Hello, Friends of Cocktails. Any time is a great time for a Negroni, but does the most popular cocktail in the world work as a hot cocktail too? Today we’re finding out by makint the Hot Negroni 2 ways: one as found in a book for hotel members in Berlin, and one as made by me - batched, balanced and elevated. So if you’re looking for the perfect concoction for winter gatherings, let’s start, beginning with how I found out about this cocktail!
The idea for this episode came to me when I was browsing through a book in a hotel lobby in Berlin, randomly finding a recipe for a Hot Negroni, with some nice winter spices added. It piqued my interest, but I also immediately saw some things I would change, but more on that after we try the cocktail. Ingredients and methods will be as they’re written in the book, so we’ll need gin, sweet vermouth, Campari, orange peel, cloves, ground ginger and nutmeg. It’s Cocktail Time!
Hot Buttered Rum
● 120mL · 4oz Gin
● 120mL · 4oz Sweet Vermouth
● 120mL · 4oz Campari
● 2 Strips Orange Peel
● Pinch of Ginger
● Pinch of Nutmeg
● Pinch of Cloves
We’ll pour all of the liquid ingredients into a small saucepan, giving everything a stir over very low heat, ensuring not to burn it. After it begins gently steaming, it's time to pour into thick glasses or mugs to serve. No mention of a garnish, so it’s ready to be enjoyed, let’s see what this cocktail is all about. Cheers!
It’s very boozy and spicy on the aroma, with almost a burn on the nose. Once you get past the booziness on the palate, it's very aromatic but overly bitter, with spices taking everything over the top - not the cozy feeling I'm looking for in a winter cocktail. As mentioned, even when first seeing the recipe I realized that the lack of dilution, which is especially important in hot cocktails, will be something that I would change in my recipe, and that doesn’t always mean just adding water.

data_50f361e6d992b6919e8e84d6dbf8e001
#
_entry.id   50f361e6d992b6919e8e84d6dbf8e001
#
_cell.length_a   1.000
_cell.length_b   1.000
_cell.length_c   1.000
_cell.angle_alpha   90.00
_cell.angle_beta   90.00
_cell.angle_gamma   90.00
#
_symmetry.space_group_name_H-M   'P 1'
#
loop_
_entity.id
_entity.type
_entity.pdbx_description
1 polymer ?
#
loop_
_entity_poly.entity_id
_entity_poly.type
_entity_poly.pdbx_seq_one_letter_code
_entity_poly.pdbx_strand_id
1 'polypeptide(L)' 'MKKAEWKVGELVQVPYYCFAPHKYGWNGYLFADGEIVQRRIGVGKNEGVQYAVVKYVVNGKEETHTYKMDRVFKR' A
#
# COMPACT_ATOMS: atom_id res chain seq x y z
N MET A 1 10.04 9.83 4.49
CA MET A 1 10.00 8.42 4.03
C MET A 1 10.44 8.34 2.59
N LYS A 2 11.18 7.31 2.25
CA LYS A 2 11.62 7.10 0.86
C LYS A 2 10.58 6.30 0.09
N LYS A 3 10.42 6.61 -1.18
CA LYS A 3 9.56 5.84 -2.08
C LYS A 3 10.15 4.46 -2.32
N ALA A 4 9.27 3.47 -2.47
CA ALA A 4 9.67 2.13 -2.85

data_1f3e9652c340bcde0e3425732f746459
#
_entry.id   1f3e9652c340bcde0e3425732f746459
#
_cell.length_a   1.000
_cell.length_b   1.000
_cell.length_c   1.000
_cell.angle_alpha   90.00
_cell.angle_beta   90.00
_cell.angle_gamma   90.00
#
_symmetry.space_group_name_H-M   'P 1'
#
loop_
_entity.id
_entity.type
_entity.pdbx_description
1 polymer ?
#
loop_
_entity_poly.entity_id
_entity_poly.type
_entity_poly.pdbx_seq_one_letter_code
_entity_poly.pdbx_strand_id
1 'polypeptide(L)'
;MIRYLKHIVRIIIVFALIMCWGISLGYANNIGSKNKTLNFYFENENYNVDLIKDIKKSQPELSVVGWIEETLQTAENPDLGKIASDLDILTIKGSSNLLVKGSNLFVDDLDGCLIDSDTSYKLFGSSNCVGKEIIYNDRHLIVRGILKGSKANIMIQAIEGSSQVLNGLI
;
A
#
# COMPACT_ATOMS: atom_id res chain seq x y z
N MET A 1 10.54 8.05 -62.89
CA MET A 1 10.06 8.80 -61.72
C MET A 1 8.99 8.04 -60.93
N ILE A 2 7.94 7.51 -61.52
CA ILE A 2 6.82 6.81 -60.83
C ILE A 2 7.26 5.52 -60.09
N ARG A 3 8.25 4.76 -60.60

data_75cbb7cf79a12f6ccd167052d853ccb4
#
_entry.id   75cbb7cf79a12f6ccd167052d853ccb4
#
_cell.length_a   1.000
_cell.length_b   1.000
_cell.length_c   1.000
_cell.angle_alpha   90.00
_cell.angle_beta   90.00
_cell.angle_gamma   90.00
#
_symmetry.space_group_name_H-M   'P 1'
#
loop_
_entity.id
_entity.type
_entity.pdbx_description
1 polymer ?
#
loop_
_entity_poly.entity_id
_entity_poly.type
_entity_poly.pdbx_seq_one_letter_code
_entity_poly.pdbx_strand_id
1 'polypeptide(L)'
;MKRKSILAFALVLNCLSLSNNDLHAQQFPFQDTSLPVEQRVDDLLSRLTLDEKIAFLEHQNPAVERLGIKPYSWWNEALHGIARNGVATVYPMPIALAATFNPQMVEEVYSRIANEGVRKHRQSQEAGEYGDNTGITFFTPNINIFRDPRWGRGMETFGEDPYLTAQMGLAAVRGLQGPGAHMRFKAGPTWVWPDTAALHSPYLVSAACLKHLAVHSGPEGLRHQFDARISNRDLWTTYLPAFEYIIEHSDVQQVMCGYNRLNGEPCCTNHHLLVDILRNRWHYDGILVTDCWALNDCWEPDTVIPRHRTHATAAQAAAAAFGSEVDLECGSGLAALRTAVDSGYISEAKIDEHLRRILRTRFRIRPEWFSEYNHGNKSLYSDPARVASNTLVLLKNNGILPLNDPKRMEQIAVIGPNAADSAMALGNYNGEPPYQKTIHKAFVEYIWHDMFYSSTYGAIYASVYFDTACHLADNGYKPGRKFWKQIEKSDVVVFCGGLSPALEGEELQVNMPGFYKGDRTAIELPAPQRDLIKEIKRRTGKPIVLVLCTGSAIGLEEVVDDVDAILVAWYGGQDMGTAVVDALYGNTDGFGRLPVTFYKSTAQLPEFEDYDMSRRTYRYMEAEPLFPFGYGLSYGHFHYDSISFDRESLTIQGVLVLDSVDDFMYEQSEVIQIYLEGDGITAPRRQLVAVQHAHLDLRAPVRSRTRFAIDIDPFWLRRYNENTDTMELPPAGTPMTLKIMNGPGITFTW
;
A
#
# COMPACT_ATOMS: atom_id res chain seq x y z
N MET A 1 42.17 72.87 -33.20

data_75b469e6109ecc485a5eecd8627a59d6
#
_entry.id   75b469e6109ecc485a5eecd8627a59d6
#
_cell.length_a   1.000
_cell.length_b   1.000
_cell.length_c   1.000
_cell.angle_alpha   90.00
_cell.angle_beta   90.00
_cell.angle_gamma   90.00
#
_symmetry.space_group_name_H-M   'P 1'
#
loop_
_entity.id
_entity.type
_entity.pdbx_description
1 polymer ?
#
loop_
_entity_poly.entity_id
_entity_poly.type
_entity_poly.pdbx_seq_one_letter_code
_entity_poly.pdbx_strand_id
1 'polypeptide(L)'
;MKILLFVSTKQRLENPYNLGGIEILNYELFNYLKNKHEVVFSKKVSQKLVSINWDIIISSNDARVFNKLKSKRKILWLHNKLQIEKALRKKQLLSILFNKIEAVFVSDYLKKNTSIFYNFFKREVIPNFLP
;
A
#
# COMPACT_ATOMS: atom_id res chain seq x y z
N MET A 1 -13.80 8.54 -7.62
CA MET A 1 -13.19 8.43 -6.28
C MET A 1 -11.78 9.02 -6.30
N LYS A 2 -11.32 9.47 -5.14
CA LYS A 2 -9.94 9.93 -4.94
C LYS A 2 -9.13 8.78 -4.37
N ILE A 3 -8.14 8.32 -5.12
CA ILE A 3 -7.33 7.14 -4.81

I think we can add some more sweetness and acidity, for better balance, which works a bit different with hot drinks. For that same reason I’ll also slightly reduce the bitterness, but more about hot drinks and our flavor receptors when we reach the Bottom of The Glass. Also, when making a bigger batch there’s no need to individually measure all ingredients and spices - just heat it up and serve - so you’ll be able to use the cocktail calculators to adjust the volumes as you see fit.
So I tried to incorporate all those improvements, and a little something extra, into what I’m calling the Fire Negroni as an upgrade to the Hot Negroni! Alongside the classic 3 Negroni ingredients I’ll also be adding strawberry water for dilution, simple syrup, citric acid solution, dried orange peels, tonka bean, spruce twigs, and saline solution.
We’ve talked about the limitations and potential dangers of tonka beans when making Hot Buttered Rum, so if you can’t get it or don’t feel comfortable using it due to coumarin, just use a small amount of vanilla instead. As for the spruce twigs, they will add resinous, herbaceous, and subtly citrusy notes, and keep in mind that while most pine trees are edible, as long as you avoid Ponderosa pines, Norfolk pines, and Pacific yew. If you’re unsure, it’s better to skip this ingredient - and I’d avoid clipping your Christmas tree if you got it at a tree farm, pesticides are often used on trees there.
Before we go over the amounts and the method of preparation for the Fire Negroni we’ll make it in a sous vide, but let’s first go over how to make Strawberry Water.
● 200g Strawberries
● 200g Warm Water
● 0.8g Pectinex
Start with an equal amount of strawberries and warm water - based on the season it’s no surprise they’re frozen and defrosted strawberries. Now place everything in a blender and blend on high speed for about 30 seconds or until all the strawberries are nicely blended, then add the pectinex and blend again. This is a specialty enzyme typically used in juice manufacturing, because that breaks down pectin structure, making it very easy to get clear fruit juices.